Post-fire soil carbon dynamics: implications on movement of particulate and dissolved pyrogenic carbon.

Post-fire soil carbon dynamics: implications on movement of particulate and dissolved pyrogenic carbon.


Fire, erosion, and soil carbon (C) dynamics overlap in space and time. Increased rates of erosion typically follow wildfires, and fire-altered or pyrogenic C (PyC, also referred to as black carbon) is redistributed vertically within soil profiles and laterally to lower landform positions along hillslopes, changing soil’s C sequestration trajectory. Using case studies from wildfires that occurred in the Sierra Nevada Mountains (USA) I will discuss how the composition and magnitude of PyC redistributed by erosion varies considerably depending on fire severity and geomorphology of the landscape. Furthermore, our work demonstrates how PyC’s hydrologic interactions determine: the amount that will enter the soil profile and experience microbial and geochemical alterations, whether it will be buried in depositional environments and stored on the landscape, or if it will be transported to streams and eventually to the ocean. This crucial first interaction with the hydrologic cycle occurs on the timescale of days to weeks, and therefore supersedes microbial decomposition as the primary control on charcoal’s environmental persistence.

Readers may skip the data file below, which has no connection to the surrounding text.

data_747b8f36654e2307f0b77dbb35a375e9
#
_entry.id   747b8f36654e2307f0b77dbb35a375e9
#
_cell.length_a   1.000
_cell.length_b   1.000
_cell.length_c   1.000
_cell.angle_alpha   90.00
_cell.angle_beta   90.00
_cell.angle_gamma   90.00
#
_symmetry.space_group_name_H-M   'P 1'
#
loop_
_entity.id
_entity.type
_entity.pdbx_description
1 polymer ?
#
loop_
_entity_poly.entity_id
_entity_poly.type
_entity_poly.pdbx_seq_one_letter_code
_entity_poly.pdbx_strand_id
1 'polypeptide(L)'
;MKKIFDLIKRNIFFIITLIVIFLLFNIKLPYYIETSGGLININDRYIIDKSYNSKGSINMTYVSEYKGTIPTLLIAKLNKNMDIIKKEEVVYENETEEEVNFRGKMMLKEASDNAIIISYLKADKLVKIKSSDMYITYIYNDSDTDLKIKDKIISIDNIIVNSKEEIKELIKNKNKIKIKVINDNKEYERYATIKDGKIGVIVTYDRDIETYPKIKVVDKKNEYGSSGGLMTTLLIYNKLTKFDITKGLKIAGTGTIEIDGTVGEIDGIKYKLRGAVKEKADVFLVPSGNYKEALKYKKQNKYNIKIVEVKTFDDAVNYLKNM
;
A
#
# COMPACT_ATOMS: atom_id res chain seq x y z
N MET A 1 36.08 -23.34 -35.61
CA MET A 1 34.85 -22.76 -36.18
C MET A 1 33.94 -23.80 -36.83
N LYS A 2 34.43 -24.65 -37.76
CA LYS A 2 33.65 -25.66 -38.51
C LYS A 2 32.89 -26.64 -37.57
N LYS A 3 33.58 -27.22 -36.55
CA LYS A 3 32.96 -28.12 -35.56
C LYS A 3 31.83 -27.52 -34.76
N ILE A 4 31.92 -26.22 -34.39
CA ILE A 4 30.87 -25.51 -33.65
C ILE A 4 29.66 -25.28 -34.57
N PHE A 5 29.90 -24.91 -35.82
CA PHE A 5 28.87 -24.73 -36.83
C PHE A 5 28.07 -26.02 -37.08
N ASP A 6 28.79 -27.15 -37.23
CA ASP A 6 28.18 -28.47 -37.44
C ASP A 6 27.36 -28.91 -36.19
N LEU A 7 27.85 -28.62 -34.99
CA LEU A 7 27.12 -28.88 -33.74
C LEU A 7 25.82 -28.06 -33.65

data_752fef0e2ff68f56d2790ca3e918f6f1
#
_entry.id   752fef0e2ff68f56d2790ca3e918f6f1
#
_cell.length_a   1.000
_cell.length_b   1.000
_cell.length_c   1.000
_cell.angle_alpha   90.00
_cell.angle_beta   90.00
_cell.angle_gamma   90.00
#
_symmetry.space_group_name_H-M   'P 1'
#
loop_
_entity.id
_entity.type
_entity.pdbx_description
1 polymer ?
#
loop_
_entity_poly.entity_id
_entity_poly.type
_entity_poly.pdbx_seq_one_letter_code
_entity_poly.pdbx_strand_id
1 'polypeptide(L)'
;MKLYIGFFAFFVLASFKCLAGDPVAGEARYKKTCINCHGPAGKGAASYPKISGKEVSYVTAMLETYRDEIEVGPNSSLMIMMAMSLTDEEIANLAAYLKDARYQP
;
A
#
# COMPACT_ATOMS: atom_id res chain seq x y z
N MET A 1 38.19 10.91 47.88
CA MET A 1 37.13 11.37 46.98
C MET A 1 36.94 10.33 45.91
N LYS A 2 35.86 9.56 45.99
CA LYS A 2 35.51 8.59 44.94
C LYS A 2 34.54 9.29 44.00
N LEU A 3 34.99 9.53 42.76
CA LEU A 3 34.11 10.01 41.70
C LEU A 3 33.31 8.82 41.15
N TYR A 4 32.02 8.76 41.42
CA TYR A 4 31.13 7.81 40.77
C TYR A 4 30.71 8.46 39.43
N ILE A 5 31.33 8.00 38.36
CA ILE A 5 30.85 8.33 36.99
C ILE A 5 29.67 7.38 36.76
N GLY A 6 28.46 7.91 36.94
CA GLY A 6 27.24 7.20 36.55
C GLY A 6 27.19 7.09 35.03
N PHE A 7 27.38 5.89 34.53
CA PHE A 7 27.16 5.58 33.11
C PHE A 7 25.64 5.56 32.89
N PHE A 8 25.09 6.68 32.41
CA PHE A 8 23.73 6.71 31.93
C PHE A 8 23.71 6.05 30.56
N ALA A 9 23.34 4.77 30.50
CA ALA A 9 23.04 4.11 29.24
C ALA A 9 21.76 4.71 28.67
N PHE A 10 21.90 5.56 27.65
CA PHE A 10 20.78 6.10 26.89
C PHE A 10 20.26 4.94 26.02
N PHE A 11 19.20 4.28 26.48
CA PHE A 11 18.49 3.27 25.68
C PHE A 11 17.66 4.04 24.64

Asmeret Asefaw Berhe

Professor of Soil Biogeochemistry and Falasco Chair in Earth Sciences at the Department of Life and Environmental Sciences

University of California, Merced.

Other appointments: Interim Associate Dean of Graduate Education at UC Merced; Past Chair of the US National Committee on Soil Science at the National Academies of Science, Engineering, and Medicine; Associate Editor of AGU’s Journal of Geophysical Research – Biogeosciences and Elementa. 

Education: Ph.D. in Biogeochemistry from the University of California (UC), Berkeley; M. Sc. in Resource Development (Political Ecology) from Michigan State University, and B. Sc. in Soil and Water Conservation from University of Asmara, Eritrea. Postdoc: University of California President’s Postdoctoral Fellow at UC Berkeley and UC Davis. 

Research focus: biogeochemical cycling of essential elements in the soil system, global change science, nano-geochemistry, political ecology of land degradation and ownership. 

Recognitions: recipient of several awards and honors, including the National Science Foundation’s CAREER award, Fellow and Bromery Award from Geological Society of America, and is a member of the inaugural class of the US National Academies of Science, Engineering and Medicine’s New Voices in Science, Engineering, and Medicine. 

Website:  | CV | Email: | Twitter: @aaberhe  

Seminar Recording